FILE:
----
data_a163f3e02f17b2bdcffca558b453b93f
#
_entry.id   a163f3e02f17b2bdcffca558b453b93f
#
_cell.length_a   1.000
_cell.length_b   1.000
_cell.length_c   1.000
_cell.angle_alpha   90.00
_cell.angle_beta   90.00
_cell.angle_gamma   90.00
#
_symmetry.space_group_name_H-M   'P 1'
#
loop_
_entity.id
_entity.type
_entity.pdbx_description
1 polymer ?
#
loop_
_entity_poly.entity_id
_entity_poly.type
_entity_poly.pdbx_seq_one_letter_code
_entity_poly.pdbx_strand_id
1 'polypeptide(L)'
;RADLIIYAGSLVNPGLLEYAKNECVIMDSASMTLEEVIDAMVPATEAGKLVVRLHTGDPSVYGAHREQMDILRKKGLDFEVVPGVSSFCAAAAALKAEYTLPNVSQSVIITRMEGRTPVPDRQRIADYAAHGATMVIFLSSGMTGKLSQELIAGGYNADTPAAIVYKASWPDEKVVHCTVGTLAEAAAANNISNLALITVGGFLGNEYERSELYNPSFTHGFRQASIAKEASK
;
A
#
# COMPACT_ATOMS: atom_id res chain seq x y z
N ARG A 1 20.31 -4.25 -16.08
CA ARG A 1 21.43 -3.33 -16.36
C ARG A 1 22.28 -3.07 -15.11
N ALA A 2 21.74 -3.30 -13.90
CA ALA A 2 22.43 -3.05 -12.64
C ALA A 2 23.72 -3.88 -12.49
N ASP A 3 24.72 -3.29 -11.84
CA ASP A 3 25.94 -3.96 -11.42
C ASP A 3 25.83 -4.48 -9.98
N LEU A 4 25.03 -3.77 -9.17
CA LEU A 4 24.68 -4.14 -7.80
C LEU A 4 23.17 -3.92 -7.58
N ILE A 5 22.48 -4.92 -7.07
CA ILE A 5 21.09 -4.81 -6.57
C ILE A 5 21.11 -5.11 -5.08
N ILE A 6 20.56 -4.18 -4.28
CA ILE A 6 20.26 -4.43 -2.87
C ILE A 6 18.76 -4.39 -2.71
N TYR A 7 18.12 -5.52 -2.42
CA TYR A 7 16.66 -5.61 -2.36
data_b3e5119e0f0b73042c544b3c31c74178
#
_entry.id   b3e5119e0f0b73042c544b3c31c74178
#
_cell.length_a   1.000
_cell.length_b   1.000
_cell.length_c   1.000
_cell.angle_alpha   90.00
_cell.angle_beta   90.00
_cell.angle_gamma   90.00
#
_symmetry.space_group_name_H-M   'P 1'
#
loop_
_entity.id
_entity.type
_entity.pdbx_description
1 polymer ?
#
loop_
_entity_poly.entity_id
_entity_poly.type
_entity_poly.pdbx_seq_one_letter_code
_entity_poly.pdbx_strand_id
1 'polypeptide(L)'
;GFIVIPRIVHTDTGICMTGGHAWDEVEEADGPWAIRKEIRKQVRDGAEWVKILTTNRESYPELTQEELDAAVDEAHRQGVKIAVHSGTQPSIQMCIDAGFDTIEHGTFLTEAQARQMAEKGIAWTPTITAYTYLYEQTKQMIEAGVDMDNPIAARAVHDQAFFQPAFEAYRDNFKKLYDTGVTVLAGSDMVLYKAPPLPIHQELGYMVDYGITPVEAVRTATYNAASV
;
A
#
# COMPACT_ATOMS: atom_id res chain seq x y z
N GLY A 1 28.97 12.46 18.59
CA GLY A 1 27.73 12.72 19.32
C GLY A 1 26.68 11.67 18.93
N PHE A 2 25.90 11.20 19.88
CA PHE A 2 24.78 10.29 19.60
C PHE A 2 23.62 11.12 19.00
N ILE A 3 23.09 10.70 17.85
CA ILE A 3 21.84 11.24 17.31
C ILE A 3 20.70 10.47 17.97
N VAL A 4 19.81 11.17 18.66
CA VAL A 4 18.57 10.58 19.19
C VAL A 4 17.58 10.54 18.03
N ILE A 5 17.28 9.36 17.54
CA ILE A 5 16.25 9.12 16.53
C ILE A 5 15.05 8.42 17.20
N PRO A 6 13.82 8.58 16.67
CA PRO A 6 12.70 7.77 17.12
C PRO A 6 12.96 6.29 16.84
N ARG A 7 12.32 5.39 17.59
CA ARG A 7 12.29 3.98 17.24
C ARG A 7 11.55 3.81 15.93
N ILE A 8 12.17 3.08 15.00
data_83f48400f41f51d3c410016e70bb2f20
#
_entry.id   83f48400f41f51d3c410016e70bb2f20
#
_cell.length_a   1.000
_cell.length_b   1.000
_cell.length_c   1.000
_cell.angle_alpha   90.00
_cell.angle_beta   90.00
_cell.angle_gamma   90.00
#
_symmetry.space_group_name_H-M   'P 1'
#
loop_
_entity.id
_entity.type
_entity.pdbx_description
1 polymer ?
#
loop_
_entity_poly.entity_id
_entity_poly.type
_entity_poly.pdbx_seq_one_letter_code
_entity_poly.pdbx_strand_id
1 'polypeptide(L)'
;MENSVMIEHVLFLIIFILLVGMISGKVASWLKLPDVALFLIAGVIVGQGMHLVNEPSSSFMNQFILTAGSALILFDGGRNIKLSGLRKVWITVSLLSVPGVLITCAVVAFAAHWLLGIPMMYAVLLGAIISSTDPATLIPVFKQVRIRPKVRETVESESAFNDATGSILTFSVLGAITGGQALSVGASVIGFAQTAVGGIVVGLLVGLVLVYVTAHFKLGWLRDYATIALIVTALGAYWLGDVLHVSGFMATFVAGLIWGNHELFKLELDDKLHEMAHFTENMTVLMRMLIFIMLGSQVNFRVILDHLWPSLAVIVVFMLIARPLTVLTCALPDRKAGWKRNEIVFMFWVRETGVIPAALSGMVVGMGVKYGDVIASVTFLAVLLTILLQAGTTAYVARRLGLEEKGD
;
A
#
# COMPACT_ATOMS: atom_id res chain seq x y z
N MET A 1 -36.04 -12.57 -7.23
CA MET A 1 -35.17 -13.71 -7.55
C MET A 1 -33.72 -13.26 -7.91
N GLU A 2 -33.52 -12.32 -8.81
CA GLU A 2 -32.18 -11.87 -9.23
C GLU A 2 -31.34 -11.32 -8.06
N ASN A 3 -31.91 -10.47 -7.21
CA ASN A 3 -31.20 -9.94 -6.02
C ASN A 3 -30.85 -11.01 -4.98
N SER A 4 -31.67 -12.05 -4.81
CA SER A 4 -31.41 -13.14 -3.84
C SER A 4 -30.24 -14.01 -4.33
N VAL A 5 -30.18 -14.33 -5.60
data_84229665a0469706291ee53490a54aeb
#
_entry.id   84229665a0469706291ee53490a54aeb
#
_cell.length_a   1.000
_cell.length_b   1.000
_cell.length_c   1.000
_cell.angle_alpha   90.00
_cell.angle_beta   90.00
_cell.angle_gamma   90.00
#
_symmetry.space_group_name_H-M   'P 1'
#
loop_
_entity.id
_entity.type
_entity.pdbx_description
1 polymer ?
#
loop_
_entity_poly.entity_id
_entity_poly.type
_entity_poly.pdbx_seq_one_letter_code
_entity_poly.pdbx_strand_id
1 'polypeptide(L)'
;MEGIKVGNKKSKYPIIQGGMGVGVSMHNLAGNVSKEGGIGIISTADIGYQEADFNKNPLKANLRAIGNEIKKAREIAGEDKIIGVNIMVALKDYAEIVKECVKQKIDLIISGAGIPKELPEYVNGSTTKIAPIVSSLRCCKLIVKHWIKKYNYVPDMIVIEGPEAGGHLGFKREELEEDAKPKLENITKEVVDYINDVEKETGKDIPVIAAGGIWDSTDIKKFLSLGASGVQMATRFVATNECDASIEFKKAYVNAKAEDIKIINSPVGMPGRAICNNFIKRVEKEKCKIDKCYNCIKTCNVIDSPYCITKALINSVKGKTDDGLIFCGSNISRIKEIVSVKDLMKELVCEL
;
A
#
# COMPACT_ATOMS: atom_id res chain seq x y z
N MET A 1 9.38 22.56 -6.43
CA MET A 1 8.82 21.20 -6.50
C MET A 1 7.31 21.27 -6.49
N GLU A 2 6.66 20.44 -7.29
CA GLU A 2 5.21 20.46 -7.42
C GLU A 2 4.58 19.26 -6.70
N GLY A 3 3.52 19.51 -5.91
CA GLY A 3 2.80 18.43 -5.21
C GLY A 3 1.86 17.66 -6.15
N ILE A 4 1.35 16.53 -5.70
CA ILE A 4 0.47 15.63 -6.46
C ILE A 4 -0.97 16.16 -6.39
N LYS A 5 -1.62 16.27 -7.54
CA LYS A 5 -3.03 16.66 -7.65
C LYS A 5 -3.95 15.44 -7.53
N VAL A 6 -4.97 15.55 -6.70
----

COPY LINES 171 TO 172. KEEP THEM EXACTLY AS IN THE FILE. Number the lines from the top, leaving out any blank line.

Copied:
;MEGIKVGNKKSKYPIIQGGMGVGVSMHNLAGNVSKEGGIGIISTADIGYQEADFNKNPLKANLRAIGNEIKKAREIAGEDKIIGVNIMVALKDYAEIVKECVKQKIDLIISGAGIPKELPEYVNGSTTKIAPIVSSLRCCKLIVKHWIKKYNYVPDMIVIEGPEAGGHLGFKREELEEDAKPKLENITKEVVDYINDVEKETGKDIPVIAAGGIWDSTDIKKFLSLGASGVQMATRFVATNECDASIEFKKAYVNAKAEDIKIINSPVGMPGRAICNNFIKRVEKEKCKIDKCYNCIKTCNVIDSPYCITKALINSVKGKTDDGLIFCGSNISRIKEIVSVKDLMKELVCEL
;